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Alt. Water Transfers

Cover HW Fall 2017

Water sharing and banking, coined "alternative transfer methods" or ATMs, could provide flexibility for stretched water supplies —but not without marked challenges. Read the Fall 2017 issue of Headwaters magazine and explore options to:

  • keep water in farming
  • help municipalities plan ahead
  • share between ag and environmental uses
  • bank water on the Colorado River

Browse articles and find a flipbook of the magazine here.

Connecting the Drops

connectingdropslogo4.1Bringing you the reporting you crave over the radio airways with extras and archives on our website. Visit the audio archives or listen to the latest story on the National Wild and Scenic Rivers Act and the Colorado river that could become the state's second wild and scenic protect river—Deep Creek:

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Water Education Colorado

State Engineer's Office Plans to Appeal Court Decision

The State Engineer's Office plans to appeal a water court decision that could affect water permitting and coalbed methane operations across the state.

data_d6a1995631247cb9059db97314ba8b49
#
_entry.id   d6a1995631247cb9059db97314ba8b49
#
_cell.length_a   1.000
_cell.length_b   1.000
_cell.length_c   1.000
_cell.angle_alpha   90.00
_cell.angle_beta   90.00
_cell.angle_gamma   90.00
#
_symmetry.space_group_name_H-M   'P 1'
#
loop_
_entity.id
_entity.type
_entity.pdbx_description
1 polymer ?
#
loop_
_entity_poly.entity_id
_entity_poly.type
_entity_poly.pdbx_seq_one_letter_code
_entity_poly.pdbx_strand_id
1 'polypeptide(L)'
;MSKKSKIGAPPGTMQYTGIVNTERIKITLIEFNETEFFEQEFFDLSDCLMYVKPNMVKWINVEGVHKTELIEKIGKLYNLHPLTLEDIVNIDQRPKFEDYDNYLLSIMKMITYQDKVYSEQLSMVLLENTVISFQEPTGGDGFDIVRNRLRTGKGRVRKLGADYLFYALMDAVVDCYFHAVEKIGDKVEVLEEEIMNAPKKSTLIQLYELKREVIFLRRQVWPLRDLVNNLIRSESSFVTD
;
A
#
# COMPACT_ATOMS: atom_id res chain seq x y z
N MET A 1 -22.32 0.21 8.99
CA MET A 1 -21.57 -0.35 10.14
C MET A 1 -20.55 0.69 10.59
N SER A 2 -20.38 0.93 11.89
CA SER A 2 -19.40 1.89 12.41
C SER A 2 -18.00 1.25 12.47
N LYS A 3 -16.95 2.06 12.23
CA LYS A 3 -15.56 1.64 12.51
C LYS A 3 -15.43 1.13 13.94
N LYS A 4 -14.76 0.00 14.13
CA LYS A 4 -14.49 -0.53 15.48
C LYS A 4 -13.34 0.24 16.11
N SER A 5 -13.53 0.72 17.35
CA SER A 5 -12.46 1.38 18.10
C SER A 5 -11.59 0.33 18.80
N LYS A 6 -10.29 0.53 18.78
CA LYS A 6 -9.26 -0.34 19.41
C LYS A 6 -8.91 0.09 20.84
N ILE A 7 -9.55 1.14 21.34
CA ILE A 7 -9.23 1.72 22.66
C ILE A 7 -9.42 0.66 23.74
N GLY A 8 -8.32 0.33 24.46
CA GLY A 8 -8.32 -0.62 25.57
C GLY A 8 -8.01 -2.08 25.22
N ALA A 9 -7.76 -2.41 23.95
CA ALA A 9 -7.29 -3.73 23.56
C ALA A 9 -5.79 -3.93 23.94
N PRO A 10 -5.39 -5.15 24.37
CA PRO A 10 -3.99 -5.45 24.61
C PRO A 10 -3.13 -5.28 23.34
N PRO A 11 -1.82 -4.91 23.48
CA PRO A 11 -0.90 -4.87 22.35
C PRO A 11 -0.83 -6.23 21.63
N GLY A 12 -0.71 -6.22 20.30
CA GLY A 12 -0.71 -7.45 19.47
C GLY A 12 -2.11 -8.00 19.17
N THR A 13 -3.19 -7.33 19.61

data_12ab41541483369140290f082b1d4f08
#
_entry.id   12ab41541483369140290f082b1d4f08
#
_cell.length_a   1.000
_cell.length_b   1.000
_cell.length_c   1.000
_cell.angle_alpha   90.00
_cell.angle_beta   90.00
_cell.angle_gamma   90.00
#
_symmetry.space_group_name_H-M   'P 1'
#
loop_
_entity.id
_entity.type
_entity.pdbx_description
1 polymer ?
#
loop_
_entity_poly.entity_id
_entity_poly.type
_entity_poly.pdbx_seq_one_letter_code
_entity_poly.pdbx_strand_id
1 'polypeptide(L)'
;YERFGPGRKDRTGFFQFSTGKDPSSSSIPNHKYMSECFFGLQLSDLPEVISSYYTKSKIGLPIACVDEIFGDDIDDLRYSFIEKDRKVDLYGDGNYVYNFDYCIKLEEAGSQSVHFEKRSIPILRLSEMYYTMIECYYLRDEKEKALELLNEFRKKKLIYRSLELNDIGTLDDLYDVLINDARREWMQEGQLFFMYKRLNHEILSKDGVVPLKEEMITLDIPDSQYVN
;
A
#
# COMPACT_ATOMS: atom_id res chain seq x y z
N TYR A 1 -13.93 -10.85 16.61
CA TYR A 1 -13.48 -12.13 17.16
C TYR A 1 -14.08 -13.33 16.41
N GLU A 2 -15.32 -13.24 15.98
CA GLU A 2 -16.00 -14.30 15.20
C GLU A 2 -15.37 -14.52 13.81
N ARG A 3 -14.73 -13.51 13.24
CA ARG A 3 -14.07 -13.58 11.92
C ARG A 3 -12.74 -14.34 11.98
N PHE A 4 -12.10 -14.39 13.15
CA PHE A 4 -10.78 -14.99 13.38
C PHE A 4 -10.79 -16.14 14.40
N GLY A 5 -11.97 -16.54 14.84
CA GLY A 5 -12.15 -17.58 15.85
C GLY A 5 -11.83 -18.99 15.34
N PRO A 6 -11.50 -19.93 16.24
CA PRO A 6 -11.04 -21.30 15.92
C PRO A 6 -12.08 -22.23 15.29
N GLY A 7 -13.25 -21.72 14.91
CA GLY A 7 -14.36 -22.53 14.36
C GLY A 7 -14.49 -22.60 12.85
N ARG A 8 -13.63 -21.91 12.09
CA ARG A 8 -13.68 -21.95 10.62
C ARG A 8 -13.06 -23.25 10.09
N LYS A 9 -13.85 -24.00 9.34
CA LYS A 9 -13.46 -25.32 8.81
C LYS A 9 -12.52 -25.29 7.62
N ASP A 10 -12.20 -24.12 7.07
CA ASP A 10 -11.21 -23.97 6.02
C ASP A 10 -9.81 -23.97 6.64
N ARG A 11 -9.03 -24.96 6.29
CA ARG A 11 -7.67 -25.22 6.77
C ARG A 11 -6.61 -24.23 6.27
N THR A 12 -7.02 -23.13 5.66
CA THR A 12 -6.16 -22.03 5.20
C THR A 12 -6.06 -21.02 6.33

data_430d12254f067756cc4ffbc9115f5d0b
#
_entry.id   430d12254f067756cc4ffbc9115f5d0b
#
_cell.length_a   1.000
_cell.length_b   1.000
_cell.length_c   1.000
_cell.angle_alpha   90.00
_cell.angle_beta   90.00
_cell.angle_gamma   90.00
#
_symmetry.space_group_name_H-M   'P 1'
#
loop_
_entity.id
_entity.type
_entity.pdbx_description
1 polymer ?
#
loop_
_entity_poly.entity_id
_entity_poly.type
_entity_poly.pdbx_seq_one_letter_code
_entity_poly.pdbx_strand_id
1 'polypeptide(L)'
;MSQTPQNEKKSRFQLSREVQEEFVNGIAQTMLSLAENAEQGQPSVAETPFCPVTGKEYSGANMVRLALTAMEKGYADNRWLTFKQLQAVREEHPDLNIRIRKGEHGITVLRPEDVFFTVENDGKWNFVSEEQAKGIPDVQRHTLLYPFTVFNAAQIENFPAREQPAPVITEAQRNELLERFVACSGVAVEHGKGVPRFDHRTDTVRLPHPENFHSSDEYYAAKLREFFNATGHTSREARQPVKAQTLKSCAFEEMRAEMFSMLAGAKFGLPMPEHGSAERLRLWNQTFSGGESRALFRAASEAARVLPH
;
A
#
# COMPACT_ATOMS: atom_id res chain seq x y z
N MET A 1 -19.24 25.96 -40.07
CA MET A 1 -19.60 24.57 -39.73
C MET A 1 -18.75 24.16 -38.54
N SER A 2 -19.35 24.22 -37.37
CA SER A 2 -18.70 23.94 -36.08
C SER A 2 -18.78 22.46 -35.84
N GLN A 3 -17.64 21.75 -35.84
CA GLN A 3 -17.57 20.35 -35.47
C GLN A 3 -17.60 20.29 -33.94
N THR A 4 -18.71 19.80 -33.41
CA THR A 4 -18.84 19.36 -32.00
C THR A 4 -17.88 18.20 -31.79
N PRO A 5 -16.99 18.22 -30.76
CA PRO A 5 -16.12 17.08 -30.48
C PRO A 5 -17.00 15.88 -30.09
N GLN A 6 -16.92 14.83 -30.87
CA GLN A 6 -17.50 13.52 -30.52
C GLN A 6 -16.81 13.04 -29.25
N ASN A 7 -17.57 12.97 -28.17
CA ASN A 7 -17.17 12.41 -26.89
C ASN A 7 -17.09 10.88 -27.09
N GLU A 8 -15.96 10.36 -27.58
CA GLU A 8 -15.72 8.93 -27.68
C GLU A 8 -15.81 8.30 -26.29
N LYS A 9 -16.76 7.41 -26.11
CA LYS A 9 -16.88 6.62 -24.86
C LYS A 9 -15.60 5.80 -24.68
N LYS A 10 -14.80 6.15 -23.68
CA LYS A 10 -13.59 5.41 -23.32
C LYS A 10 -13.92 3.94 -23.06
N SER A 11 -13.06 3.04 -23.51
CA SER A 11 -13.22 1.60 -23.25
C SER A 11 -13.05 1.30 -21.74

In Durango, Judge Gregory Lyman ruled for ranchers who sued BP America and the State Engineer over a Colorado policy. Under it, gas and oil producers are allowed to treat produced water, a mining byproduct, as waste.

‘We've never permitted these structures before,’ says assistant state engineer Dick Wolfe. ‘It's not like the Empire Lodge case where we already had a process in place and the workload changed.

‘We've been working on this issue since at least 1999.’

The ranchers, William and Elizabeth Vance and James and Mary Theresa Fitsgerald, from Archuleta and La Plata counties, respectively, filed the case in 2005, arguing the methane producers' groundwater depletions could injure the ranchers' senior water rights.

‘Their concern was the coalbed methane on their property was going to affect their senior decreed tributary water rights,’ explains Sarah Klahn, the ranchers' attorney. ‘We didn't bring the case alleging they'd been injured. Coalbed methane is usually found with large quantities of water. We went to the State Engineer's office two years ago and asked them to (permit) the wells. They decided they didn't have to.’

According to the state's statistics, there are 3,909 coalbed methane wells in Colorado. Of the total, 1,994 are in the Raton Basin; 1,836 in the San Juan Basin; and 79 in the Piceance Basin. Lyman's decision came shortly before the State Engineer's release of studies on the Piceance and Raton basins.

Both Wolfe and Klahn say they expect legislators to take up the issue in 2008.

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